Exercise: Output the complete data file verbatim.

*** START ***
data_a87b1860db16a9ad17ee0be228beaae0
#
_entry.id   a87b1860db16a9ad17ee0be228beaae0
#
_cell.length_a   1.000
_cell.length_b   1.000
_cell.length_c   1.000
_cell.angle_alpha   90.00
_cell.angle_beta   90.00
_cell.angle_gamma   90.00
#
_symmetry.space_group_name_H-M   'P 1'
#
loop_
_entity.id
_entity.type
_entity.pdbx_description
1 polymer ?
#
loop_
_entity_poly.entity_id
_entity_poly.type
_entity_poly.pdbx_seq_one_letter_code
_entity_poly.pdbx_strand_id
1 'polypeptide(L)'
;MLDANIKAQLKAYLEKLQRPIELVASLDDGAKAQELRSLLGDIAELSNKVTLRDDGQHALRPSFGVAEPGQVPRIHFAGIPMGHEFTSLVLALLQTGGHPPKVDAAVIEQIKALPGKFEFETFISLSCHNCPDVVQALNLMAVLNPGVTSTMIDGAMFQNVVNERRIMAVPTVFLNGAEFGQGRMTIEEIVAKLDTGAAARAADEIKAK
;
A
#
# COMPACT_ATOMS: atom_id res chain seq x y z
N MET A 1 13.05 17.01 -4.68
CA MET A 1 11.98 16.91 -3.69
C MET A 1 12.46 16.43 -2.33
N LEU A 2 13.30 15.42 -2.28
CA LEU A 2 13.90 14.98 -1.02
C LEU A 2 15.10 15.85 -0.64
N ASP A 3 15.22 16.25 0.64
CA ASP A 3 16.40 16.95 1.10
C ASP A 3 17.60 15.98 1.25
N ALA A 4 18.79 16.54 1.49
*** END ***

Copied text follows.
data_a87b1860db16a9ad17ee0be228beaae0
#
_entry.id   a87b1860db16a9ad17ee0be228beaae0
#
_cell.length_a   1.000
_cell.length_b   1.000
_cell.length_c   1.000
_cell.angle_alpha   90.00
_cell.angle_beta   90.00
_cell.angle_gamma   90.00
#
_symmetry.space_group_name_H-M   'P 1'
#
loop_
_entity.id
_entity.type
_entity.pdbx_description
1 polymer ?
#
loop_
_entity_poly.entity_id
_entity_poly.type
_entity_poly.pdbx_seq_one_letter_code
_entity_poly.pdbx_strand_id
1 'polypeptide(L)'
;MLDANIKAQLKAYLEKLQRPIELVASLDDGAKAQELRSLLGDIAELSNKVTLRDDGQHALRPSFGVAEPGQVPRIHFAGIPMGHEFTSLVLALLQTGGHPPKVDAAVIEQIKALPGKFEFETFISLSCHNCPDVVQALNLMAVLNPGVTSTMIDGAMFQNVVNERRIMAVPTVFLNGAEFGQGRMTIEEIVAKLDTGAAARAADEIKAK
;
A
#
# COMPACT_ATOMS: atom_id res chain seq x y z
N MET A 1 13.05 17.01 -4.68
CA MET A 1 11.98 16.91 -3.69
C MET A 1 12.46 16.43 -2.33
N LEU A 2 13.30 15.42 -2.28
CA LEU A 2 13.90 14.98 -1.02
C LEU A 2 15.10 15.85 -0.64
N ASP A 3 15.22 16.25 0.64
CA ASP A 3 16.40 16.95 1.10
C ASP A 3 17.60 15.98 1.25
N ALA A 4 18.79 16.54 1.49